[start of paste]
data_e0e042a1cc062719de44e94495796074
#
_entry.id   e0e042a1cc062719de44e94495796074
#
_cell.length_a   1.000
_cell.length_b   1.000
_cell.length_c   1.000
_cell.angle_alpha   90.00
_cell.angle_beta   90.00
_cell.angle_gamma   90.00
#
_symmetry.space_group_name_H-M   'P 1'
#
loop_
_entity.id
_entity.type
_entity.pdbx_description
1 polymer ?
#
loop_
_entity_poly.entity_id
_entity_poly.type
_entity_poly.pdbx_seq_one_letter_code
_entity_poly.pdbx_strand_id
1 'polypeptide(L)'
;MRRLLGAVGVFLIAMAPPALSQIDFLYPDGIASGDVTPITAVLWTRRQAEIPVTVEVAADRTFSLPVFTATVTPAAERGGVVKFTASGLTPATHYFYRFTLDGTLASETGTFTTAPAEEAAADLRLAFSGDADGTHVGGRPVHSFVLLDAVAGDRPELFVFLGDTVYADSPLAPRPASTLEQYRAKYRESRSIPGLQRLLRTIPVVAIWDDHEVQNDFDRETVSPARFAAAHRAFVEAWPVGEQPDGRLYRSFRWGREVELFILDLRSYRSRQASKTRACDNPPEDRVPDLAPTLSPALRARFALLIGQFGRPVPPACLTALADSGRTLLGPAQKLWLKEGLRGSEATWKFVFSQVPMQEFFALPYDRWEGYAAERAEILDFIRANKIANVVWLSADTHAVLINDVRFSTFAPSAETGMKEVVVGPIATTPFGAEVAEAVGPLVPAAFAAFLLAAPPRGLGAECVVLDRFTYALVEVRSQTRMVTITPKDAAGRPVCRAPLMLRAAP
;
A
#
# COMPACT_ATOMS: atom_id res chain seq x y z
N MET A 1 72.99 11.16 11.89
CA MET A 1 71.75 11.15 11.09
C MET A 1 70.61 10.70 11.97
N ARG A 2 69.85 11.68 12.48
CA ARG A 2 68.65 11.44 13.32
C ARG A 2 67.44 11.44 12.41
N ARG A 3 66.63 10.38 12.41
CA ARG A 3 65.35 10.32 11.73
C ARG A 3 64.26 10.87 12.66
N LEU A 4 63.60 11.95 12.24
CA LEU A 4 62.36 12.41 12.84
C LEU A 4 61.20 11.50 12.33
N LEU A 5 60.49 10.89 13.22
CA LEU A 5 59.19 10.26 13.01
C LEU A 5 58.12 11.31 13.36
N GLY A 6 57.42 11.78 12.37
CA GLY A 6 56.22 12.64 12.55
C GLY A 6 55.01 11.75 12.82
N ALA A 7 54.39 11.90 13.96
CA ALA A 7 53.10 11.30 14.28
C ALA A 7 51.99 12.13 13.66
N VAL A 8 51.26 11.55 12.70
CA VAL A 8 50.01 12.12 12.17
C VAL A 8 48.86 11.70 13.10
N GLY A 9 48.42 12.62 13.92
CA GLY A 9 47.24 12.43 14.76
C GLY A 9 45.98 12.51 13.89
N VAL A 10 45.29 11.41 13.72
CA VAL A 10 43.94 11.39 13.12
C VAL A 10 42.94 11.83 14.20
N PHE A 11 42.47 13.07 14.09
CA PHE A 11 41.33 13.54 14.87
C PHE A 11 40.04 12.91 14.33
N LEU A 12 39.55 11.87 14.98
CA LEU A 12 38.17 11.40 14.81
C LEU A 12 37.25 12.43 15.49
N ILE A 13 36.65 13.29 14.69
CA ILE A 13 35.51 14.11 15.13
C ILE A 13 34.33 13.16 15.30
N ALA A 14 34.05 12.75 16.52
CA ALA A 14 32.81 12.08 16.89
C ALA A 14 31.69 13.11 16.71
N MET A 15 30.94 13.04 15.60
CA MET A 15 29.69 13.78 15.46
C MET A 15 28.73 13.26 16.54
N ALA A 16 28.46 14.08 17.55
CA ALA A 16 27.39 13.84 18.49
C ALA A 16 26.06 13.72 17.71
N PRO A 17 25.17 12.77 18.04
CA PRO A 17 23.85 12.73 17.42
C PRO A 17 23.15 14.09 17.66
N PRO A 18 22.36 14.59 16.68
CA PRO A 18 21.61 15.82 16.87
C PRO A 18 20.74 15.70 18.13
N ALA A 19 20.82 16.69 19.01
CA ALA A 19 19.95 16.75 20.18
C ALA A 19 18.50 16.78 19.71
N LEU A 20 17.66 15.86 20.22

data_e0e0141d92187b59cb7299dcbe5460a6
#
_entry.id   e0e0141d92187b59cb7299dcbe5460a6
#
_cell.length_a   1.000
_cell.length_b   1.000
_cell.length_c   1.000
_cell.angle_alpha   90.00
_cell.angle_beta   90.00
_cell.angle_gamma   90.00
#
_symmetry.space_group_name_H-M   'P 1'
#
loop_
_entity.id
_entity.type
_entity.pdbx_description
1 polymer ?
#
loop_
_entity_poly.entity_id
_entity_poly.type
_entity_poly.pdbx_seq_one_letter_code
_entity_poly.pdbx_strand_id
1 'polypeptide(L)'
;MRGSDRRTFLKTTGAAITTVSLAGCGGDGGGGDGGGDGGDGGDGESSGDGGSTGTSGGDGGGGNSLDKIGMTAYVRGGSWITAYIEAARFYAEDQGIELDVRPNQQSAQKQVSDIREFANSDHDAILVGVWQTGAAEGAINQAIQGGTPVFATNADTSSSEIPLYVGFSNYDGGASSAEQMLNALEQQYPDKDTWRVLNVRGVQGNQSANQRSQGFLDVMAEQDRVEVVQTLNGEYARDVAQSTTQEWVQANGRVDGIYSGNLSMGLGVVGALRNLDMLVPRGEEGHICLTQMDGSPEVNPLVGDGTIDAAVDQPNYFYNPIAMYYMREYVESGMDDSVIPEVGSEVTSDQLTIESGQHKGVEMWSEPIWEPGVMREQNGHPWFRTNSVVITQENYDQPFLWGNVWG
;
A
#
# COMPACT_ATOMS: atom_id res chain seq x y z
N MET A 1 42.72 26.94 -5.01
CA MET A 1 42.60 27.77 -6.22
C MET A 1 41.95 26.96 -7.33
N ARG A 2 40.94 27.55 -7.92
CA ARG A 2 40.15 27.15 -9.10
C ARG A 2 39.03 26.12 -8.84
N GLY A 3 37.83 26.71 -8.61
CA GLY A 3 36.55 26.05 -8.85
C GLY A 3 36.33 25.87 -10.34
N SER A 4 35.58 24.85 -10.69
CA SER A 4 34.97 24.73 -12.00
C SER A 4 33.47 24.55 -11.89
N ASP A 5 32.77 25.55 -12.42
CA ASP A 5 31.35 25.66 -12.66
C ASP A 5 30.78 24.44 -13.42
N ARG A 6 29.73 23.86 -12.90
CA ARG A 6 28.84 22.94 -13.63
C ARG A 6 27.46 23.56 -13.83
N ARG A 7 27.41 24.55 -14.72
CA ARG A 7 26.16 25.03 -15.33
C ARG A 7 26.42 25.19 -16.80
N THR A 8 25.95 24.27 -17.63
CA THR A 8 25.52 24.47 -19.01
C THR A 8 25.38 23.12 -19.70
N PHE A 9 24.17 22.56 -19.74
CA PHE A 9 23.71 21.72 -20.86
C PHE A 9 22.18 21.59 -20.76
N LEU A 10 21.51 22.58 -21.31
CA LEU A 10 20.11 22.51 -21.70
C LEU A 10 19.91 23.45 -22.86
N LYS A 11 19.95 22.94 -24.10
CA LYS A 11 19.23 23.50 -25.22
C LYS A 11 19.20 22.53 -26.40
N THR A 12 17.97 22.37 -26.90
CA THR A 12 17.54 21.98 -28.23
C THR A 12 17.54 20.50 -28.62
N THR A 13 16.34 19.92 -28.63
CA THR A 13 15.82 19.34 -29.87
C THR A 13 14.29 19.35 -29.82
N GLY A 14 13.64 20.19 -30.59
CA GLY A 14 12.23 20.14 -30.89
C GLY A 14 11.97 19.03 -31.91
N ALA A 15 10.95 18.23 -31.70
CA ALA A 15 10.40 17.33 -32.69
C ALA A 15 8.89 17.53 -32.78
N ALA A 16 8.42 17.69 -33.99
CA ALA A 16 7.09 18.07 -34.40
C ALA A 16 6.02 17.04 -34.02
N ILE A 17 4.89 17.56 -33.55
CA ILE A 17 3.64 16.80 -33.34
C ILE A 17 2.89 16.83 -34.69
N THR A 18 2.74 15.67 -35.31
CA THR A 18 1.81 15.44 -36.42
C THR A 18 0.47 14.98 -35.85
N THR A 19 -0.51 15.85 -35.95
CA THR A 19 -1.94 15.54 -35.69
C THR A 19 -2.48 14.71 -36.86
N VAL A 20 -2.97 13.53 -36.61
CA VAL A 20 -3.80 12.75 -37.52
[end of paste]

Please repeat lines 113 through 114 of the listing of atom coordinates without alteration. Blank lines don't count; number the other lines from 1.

1 'polypeptide(L)'
;MRGSDRRTFLKTTGAAITTVSLAGCGGDGGGGDGGGDGGDGGDGESSGDGGSTGTSGGDGGGGNSLDKIGMTAYVRGGSWITAYIEAARFYAEDQGIELDVRPNQQSAQKQVSDIREFANSDHDAILVGVWQTGAAEGAINQAIQGGTPVFATNADTSSSEIPLYVGFSNYDGGASSAEQMLNALEQQYPDKDTWRVLNVRGVQGNQSANQRSQGFLDVMAEQDRVEVVQTLNGEYARDVAQSTTQEWVQANGRVDGIYSGNLSMGLGVVGALRNLDMLVPRGEEGHICLTQMDGSPEVNPLVGDGTIDAAVDQPNYFYNPIAMYYMREYVESGMDDSVIPEVGSEVTSDQLTIESGQHKGVEMWSEPIWEPGVMREQNGHPWFRTNSVVITQENYDQPFLWGNVWG